Open access is having other impacts too, a major one being that it’s opening up research on the Internet, helping to make content more accessible and discoverable. With OA publishing, the author normally retains the copyright of the article; when that’s the case, they need a way of telling the people who use their article exactly what they can do with it. Instead of reinventing the wheel, Elsevier has adopted a licensing framework to give people options: Creative Commons licensing. The system has been used for music, images and publishing for years, so many people are already familiar with the way it works.
Creative Commons licensing gives authors a choice so they can decide how much freedom they want to give people to use their work. As a publisher, we are responsible for making sure the options are clear, so we put together a summary of what each license means for the author’s work.
Open access is just one aspect of the open science movement: open data, open metrics and open standards all contribute to making science more accessible. This – and indeed all the work we do with industry bodies to develop open standards and infrastructure – goes hand in hand with transparency.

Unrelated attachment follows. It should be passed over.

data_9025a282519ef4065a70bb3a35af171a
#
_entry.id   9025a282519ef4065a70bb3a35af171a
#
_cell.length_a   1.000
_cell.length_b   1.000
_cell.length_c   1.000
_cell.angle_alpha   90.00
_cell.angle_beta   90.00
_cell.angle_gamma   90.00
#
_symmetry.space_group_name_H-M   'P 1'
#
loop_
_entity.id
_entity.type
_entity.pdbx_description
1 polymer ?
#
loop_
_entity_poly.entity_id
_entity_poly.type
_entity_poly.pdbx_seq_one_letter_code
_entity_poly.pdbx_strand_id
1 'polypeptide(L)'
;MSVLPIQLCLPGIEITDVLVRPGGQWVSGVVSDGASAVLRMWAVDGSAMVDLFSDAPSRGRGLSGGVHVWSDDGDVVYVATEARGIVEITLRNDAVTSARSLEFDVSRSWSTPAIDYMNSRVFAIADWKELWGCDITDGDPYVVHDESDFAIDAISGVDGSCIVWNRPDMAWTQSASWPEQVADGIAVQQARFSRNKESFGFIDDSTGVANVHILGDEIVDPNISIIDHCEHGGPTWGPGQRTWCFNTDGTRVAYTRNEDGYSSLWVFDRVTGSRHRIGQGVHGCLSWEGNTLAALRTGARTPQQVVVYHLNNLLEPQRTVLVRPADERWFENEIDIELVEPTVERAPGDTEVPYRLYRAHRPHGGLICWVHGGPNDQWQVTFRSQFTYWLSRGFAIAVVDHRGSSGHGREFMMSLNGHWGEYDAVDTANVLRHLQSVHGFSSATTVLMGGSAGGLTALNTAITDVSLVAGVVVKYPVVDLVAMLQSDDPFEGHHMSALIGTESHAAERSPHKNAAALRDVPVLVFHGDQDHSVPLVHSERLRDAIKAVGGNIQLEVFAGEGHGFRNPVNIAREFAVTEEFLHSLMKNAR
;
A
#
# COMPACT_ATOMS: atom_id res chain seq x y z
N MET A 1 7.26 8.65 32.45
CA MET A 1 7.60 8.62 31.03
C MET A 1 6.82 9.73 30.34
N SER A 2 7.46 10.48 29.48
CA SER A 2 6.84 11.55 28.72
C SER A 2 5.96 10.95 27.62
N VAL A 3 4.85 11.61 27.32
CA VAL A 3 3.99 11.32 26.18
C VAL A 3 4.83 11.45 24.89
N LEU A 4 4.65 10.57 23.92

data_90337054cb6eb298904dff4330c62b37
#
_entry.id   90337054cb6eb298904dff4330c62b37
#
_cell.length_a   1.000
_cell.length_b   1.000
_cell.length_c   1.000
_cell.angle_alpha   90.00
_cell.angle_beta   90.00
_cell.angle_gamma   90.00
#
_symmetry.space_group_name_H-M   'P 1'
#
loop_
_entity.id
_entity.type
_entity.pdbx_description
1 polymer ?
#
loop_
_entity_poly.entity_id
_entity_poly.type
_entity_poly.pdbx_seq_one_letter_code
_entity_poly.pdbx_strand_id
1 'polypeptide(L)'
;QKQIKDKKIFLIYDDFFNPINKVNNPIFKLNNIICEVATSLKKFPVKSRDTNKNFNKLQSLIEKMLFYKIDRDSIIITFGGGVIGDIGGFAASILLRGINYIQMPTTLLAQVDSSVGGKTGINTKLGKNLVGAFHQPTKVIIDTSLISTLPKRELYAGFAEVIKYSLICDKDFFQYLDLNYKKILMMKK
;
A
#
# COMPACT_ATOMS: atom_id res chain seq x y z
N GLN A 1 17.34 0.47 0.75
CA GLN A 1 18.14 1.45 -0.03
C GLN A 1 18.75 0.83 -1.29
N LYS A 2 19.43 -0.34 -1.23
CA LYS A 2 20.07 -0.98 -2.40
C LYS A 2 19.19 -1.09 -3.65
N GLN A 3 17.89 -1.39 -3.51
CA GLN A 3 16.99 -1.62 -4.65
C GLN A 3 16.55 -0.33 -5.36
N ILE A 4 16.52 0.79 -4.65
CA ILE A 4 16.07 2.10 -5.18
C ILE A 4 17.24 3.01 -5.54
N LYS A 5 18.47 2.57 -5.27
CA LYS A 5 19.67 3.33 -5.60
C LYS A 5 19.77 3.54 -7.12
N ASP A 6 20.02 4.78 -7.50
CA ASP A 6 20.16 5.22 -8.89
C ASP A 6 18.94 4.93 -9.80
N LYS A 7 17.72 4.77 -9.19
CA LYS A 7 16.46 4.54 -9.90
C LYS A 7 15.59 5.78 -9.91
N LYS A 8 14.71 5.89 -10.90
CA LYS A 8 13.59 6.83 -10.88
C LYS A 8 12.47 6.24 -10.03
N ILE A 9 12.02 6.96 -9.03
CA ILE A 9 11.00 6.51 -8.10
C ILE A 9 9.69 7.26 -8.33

We need to be transparent, especially in the case of metrics being used for ranking and determining impact. Researchers, the majority of whom work at academic institutions, are subject to performance and tenure processes that rely on metrics and impact measurements. There has to be a transparency that mirrors that of the research itself in order for us to support these processes.
As we move forward, technology will play an increasingly central role in what we do as a publisher. Some of the newer initiatives Elsevier is involved in are pushing the technological boundary to help take research to the next phase.
One such example is text and data mining. It’s impossible for a researcher to find and read every single relevant piece of published scholarly content to inform their work; new content is being generated too fast for that to be a feasible approach to literature research today. Here is Elsevier's introductory video about text and data mining.
Machines can now do in a few hours what would take a person years. As a publisher, it’s important for Elsevier to support researchers who want to mine huge volumes of data for the information they’re looking for, saving them years of research time. But we have to do it in a way that readers on different sites don’t notice any disruption. That’s where the invisible technology comes in. At Elsevier, we have a “self-service portal” that lets researchers log in and mine all our published content, following a license-based approach. In addition, we are part of the Crossref Text and Data Mining Service, a multi-publisher partnership that makes content across publishers available for TDM.
One of the advantages Elsevier has is its size and expertise. We don’t just publish journals, we provide solutions that span the breadth of the research process, from the generation of ideas to the measurement of citations and impact. This puts us in a unique position to share our expertise in these industry partnerships and also trial the proposed standards and infrastructure.